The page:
Whatever the lessons Kabir’s frustrated critics hoped to teach him, the moral of this parable remains relevant through the ages. An insistence on solitude, for time to think, shows an individual’s refusal to be an unquestioning cog in the collective. Such introspection can lead to interrogations of the nature of self and of social relations and mindsets.
It is dangerous to give people the time and space to think for themselves. This is why authoritarian regimes, whether nominally on the political left or right, work so hard to make whole populations believe that demands for privacy and solitude are a social offence, a moral vice.
The writer Dave Eggers’s novel The Circle (2013) paints a horrifying picture of corporate rule, of giant technology companies that want to exercise total control over both employees and consumers. The “community” (an euphemism for corporate bosses) promotes “transparency” and “sharing” as moral virtues and posits that having access to every moment of everyone’s life is for the greater common good. “Privacy is theft” is the company’s dictum. Nobody is allowed to opt out on pain of death.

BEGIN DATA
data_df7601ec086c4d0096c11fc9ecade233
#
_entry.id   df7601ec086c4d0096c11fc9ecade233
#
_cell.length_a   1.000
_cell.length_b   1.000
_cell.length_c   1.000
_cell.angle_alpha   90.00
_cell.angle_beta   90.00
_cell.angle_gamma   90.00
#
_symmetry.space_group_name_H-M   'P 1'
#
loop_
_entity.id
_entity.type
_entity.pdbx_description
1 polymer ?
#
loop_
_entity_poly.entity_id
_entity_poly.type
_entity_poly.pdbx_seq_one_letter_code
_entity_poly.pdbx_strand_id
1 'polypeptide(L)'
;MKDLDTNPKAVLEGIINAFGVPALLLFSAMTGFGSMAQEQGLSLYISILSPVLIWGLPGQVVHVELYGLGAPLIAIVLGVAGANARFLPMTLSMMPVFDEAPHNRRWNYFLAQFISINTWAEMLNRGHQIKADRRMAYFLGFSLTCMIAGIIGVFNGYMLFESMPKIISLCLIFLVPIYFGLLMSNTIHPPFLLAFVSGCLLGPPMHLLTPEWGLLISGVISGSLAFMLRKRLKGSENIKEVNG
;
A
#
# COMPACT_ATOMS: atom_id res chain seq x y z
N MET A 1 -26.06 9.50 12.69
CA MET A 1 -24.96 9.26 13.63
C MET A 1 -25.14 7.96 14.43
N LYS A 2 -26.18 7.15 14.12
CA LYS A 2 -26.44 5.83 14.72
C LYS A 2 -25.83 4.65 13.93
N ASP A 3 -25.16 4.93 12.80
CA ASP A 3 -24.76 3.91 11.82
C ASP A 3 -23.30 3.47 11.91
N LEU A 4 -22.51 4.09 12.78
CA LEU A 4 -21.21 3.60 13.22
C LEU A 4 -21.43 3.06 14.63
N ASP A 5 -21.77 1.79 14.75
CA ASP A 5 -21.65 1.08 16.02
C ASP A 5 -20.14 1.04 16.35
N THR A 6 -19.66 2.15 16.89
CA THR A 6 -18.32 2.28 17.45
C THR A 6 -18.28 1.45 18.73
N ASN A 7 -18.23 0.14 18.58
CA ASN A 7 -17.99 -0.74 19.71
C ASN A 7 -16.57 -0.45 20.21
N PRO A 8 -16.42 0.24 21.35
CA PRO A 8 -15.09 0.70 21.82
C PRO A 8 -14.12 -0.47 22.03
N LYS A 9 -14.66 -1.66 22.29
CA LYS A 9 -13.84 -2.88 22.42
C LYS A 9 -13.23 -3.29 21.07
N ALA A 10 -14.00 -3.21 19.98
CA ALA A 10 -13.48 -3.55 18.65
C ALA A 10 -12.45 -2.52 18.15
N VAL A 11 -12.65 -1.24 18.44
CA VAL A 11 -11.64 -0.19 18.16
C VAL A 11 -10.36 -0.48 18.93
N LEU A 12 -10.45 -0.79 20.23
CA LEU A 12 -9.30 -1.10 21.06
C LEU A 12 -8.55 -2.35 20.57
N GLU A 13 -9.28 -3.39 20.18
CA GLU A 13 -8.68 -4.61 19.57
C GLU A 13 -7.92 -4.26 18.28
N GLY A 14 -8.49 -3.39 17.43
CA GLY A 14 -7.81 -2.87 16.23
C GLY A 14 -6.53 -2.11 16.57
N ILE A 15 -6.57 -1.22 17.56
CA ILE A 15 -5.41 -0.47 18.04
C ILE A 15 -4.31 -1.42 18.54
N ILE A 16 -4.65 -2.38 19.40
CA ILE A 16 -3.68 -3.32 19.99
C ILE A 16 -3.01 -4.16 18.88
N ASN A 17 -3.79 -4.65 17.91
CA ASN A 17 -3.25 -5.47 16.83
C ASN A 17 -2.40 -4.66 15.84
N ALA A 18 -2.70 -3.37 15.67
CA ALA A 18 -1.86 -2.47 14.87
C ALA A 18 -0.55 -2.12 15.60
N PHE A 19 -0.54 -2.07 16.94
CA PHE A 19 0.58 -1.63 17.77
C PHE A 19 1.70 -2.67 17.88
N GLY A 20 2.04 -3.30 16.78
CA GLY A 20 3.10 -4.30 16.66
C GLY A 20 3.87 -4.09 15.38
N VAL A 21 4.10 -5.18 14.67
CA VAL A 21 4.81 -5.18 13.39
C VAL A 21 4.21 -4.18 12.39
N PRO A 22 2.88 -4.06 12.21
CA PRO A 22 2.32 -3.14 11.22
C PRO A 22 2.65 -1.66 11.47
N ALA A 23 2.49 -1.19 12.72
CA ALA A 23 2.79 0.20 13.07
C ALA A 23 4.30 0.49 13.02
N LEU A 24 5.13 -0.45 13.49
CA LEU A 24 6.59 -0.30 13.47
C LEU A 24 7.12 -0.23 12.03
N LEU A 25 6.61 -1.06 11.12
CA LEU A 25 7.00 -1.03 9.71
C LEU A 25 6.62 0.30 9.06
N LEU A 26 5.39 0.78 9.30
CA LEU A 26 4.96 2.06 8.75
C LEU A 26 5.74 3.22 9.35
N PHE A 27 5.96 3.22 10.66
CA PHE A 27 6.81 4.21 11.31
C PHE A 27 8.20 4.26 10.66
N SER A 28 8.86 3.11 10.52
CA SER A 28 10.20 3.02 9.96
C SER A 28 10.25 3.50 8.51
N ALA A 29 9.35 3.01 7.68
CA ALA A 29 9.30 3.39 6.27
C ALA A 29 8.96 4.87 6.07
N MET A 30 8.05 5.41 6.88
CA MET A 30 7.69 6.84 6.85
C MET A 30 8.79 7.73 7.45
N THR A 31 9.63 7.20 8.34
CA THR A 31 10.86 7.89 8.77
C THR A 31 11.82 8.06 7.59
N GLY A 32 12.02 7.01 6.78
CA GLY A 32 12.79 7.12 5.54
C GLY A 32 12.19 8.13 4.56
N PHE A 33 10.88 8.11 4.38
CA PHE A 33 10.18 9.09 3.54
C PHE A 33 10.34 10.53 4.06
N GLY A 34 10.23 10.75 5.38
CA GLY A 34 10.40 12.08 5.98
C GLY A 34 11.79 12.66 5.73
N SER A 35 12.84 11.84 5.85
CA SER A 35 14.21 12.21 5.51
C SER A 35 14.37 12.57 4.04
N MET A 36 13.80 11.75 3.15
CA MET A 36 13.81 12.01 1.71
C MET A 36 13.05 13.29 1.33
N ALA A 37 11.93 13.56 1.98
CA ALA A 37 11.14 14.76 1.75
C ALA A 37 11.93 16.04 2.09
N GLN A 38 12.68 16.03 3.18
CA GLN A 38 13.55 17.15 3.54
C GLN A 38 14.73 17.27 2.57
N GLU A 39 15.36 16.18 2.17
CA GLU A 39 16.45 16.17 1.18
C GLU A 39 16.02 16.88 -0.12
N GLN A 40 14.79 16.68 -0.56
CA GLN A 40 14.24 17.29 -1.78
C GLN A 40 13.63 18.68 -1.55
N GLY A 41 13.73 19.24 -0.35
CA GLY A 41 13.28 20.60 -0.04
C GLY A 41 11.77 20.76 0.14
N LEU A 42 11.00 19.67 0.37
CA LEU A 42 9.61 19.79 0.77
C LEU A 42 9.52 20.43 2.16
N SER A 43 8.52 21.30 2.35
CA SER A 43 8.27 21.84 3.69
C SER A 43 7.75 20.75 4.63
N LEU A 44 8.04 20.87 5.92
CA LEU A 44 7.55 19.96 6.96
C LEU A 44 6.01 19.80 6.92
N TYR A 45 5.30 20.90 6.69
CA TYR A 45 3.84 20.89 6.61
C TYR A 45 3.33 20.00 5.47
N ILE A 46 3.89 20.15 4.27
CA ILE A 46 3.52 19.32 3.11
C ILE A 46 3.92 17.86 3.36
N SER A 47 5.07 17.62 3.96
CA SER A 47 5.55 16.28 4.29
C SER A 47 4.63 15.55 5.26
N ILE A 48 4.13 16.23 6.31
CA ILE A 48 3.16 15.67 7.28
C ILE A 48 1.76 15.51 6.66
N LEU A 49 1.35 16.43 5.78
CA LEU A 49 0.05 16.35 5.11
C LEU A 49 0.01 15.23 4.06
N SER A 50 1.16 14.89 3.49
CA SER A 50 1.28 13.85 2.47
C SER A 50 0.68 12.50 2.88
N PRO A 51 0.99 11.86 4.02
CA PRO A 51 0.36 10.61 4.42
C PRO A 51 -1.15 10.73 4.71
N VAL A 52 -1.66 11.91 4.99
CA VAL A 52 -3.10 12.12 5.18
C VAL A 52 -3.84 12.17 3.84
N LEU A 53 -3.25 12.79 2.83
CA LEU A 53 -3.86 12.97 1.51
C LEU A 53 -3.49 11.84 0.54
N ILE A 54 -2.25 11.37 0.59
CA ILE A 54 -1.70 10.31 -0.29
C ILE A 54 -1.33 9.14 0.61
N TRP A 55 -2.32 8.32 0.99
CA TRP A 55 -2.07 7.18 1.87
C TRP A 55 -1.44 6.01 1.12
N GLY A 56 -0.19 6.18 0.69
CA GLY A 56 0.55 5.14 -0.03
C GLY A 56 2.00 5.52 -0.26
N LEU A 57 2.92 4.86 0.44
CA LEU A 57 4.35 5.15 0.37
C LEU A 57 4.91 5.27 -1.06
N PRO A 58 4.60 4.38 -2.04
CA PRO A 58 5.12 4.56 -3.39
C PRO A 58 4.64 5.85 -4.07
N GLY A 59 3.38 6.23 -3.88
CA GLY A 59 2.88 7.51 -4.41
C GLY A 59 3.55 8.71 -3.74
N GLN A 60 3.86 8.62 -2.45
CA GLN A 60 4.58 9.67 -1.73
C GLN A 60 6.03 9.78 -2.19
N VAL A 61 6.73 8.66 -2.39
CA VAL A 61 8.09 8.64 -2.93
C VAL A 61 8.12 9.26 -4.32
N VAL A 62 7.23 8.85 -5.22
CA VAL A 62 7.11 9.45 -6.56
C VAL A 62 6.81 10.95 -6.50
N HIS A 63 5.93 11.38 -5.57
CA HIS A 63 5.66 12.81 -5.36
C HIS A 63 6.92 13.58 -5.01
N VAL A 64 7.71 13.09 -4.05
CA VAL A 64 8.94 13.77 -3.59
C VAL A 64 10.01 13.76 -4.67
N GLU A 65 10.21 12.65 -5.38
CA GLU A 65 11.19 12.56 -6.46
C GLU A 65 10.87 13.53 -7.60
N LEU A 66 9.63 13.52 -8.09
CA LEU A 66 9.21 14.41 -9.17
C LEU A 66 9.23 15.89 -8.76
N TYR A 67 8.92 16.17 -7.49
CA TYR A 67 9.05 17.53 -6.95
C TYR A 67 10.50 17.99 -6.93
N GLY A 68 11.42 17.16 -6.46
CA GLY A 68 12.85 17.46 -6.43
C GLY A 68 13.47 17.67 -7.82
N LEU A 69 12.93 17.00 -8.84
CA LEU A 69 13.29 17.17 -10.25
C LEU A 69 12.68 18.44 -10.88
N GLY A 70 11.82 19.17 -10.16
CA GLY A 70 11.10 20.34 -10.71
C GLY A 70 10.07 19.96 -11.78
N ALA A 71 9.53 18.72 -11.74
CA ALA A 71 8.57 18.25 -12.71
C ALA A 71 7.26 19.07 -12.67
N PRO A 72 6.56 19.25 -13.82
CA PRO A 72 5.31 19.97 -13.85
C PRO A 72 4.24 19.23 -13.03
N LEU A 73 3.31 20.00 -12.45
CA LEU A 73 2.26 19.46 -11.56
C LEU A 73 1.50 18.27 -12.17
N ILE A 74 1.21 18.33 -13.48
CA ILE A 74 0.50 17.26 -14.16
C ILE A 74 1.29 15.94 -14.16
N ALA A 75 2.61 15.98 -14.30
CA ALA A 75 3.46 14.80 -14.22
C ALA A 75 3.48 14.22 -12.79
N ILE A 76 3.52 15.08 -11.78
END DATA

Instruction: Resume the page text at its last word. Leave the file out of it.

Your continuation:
The systematic elimination of privacy is no more just dystopian fantasy. We live in a world in which “real” lives are manufactured for the purposes of 24x7 “reality” TV, a world in which all of us willingly participate by “constructing” ourselves on social media, in which our most private moments are compulsively, constantly “shared”. Worst of all, we embrace social media as if enormous resources aren’t being devoted to our manipulation, as if we are vying voluntarily to become lambs for the slaughter.
Kabir’s dramatic insistence on privacy, for time away from his followers and admirers, for solitude in which to reflect and seek dialogue with his inner self may have been important in his time. It is nothing short of an imperative in ours.
Excerpted with permission from Kabir, Kabir: The Life and Work of the Early Modern Poet-Philosopher, Purushottam Agrawal, Westland.